All conflict is fundamentally ideological.


For the week of July 26, 2014 / 28 Tammuz 5774
Torah: Bemidbar/Numbers 33:1 - 36:13
Haftarah: Jeremiah 2:4-28, 3:4

Ideological Warfare

When you pass over the Jordan into the land of Canaan, then you shall drive out all the inhabitants of the land from before you and destroy all their figured stones and destroy all their metal images and demolish all their high places. (Bemidbar/Numbers 33:51-52; ESV)

Ideological WarfareOver the past few weeks I, like many others, have been caught up with the tragic situation between Israel and Gaza. The amount of articles and videos is overwhelming. As you may know, if the issue includes Israel, we end up with an inordinate amount of emotionally charged attention and opinions.

Every now and then I happen upon an article or report that, in my opinion, is set apart from the others by how the author avoids narrow definitions and simplistic conclusions. Why the Arab World Is Lost in an Emotional Nakba, and How We Keep It There by Richard Landes looks at the conflict from a worldview perspective. Whether or not Landes's evaluation is correct, he is right that the problem at hand is fundamentally ideological. How people see the world controls how they live life. Failure to accept that will undermine any attempt to resolve conflict, whether it be interpersonal or international.

But this is not the way many people in the West look at life, instead preferring simplistic superficial analysis and quick thoughtless solutions. A great example of this as it relates to the current crisis is a three-and-half-minute animation entitled This Land Is Mine by Nina Paley. This is a satirical retelling of the history of the region by showing each people group being killing off by the next people group as their cartoon representatives seamlessly lip synch the song "This Land Is Mine" from the 1960 film, "Exodus."

The appeal of Paley's animation, apart from its humor, is its simplicity. But it's a simplicity not rooted in a deep understanding of the issues. Instead it's stripped of any historical context whatsoever. The bigger picture that might inform and affect the behaviors of the people involved is either neglected or deemed irrelevant. There is no consideration whatsoever for the various factions' history, values, and aspirations. All the viewer is offered is a story of meaningless killing with the implied resolution being if only the fighting stopped, everything would be okay. A cry of "why can't we all get along!" may sound good, but is devoid of any sense of justice.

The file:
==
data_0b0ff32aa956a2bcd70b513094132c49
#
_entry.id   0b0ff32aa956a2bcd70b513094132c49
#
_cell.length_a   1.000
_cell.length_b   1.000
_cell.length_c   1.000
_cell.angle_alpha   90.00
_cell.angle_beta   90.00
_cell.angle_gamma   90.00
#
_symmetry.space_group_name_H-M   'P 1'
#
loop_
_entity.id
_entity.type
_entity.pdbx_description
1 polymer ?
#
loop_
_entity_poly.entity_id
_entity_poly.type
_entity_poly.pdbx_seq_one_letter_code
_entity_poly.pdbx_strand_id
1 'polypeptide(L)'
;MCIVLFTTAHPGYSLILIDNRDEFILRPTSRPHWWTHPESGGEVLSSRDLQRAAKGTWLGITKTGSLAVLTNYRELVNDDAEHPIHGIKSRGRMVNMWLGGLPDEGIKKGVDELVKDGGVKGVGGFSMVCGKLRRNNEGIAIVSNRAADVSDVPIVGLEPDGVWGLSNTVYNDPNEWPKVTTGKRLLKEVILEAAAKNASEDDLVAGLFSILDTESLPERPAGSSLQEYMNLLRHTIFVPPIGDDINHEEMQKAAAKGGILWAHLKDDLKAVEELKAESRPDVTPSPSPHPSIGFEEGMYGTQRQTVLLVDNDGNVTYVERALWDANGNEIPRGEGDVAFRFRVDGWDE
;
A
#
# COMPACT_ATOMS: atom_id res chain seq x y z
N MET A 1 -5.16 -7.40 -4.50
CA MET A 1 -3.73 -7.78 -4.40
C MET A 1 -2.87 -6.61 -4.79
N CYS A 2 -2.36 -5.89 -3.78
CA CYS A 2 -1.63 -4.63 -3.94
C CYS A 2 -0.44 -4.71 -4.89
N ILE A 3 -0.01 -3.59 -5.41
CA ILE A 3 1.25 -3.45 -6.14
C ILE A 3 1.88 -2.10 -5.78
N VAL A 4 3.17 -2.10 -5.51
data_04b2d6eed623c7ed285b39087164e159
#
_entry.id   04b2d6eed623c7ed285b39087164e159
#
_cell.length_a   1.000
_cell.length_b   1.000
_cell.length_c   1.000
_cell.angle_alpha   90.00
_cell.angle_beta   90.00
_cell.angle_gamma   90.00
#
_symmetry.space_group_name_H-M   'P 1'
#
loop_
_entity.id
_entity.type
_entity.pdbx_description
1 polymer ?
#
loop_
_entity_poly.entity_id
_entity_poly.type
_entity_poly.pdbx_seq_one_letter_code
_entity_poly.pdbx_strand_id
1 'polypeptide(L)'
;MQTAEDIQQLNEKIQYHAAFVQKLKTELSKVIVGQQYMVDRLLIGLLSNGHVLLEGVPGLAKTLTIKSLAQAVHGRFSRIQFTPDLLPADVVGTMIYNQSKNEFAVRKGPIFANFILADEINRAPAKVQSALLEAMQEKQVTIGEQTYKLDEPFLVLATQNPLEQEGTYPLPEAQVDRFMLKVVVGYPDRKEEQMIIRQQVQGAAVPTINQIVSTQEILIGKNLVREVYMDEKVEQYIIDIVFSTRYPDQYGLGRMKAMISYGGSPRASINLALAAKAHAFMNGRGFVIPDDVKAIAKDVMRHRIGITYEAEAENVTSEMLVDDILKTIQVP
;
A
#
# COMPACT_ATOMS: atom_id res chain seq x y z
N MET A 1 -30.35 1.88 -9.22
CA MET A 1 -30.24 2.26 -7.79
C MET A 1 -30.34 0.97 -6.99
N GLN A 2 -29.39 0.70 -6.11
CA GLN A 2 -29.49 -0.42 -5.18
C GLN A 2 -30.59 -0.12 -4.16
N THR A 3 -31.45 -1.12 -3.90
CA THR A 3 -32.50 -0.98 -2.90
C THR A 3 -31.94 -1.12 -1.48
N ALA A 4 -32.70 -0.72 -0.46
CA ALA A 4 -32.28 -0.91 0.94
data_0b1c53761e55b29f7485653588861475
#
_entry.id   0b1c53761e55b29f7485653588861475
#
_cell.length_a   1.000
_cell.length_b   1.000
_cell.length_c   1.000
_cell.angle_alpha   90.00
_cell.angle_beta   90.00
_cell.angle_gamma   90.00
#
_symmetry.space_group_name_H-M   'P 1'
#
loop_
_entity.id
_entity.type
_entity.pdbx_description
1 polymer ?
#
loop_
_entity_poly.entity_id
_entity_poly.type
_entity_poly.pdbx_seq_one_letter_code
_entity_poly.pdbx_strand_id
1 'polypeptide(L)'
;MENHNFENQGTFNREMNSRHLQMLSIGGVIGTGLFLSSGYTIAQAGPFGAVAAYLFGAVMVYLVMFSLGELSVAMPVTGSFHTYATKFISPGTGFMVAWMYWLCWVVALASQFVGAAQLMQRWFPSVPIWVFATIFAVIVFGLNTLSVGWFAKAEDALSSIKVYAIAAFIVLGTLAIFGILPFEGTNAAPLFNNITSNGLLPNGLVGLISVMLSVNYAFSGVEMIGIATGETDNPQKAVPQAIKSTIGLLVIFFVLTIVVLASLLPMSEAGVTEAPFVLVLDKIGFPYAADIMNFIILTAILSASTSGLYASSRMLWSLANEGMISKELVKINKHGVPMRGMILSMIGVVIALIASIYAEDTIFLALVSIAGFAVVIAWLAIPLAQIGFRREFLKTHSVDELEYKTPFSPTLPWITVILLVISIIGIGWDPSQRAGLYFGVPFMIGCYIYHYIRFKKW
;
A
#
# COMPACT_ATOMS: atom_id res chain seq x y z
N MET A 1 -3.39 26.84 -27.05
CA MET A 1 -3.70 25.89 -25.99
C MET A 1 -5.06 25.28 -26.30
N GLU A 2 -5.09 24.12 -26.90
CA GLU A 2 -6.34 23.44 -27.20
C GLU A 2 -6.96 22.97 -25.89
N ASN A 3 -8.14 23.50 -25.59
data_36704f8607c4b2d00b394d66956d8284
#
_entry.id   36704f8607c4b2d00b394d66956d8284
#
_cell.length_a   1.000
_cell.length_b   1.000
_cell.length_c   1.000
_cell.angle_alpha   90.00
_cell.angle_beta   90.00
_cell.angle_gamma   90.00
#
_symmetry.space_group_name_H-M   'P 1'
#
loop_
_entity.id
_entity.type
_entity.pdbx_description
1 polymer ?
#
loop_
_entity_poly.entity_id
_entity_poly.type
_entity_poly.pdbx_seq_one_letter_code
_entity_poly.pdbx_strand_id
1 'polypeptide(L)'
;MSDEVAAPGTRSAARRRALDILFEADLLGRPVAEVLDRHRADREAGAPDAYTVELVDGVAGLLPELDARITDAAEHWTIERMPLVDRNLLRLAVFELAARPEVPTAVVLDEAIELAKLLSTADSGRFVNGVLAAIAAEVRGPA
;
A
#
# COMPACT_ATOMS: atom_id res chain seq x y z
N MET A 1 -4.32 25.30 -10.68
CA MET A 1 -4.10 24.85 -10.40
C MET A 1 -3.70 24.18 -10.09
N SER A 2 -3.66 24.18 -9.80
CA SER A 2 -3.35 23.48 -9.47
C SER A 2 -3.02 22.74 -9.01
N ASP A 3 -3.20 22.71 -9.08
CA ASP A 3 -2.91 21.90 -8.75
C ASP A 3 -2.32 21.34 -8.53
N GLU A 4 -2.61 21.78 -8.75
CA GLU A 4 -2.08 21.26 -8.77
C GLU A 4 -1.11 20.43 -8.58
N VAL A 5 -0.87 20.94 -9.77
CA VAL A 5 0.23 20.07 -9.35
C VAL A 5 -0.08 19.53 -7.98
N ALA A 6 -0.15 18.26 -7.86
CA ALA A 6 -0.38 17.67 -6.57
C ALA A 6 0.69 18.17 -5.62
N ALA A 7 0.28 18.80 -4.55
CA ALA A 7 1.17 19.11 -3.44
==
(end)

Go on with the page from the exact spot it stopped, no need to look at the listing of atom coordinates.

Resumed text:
What does this have to do with this week's parasha (Torah portion)? Everything. First, so much of the Bible is taken up with issues pertaining to the region in question. The backdrop of a great deal of what is going on in Scripture can be termed "Mid-East crisis." By the Bible's twelfth chapter who has claim to the Land of Israel is already a key theme. While so many people are quick to derive personal spiritual lessons from the stories of Scripture, most of the context of both Old and New Testaments is the geo-political issues of the region. Yet many readers of Scripture treat this context in the same way as Paley's animation. The bigger story becomes irrelevant in our attempt to distill the meaning we wish to derive.

The verses I quoted from this week's parsha demonstrate what the conflict in the region is really all about. When God called the people of Israel to take the Land, they were not only to drive out its inhabitants, but also to destroy the objects of their religions. They were not simply a migrant people looking for territory and annihilating anybody who stood in their way. The goal was to establish a godly community of truth and righteousness. At the same time displacing the previous inhabitants was not indiscriminate, but was rather God-ordained judgment on peoples whose evil behavior had become irreversible (see Bereshit/Genesis 15:16).

I am not proposing that the modern State of Israel should follow the same directions today that God gave through Moses over three thousand years ago. I don't believe that the Bible supports that at all. Still, through this we are reminded that all conflict is fundamentally ideological. This is why Landes's article is so helpful. He understands that the two sides are conflicting on how they see the world. Paley's animation provides another way of looking at the world, but skirts the real issues and insults the peoples involved by belittling their concerns.

The Bible is God's revelation of the way the world really is and calls us to make that truth known in the name of the Messiah. The players in the current conflict are caught up in this ideological battle whether they know it or not. The only way we will ever find lasting resolutions to this and every other conflict is by gaining a better understanding of God's perspective through his written Word.

Comments? E-mail:, or
leave a comment on

Subscribe? To have TorahBytes e-mailed to
you weekly, enter your e-mail address and press Subscribe


[ More TorahBytes ]  [ TorahBytes Home ]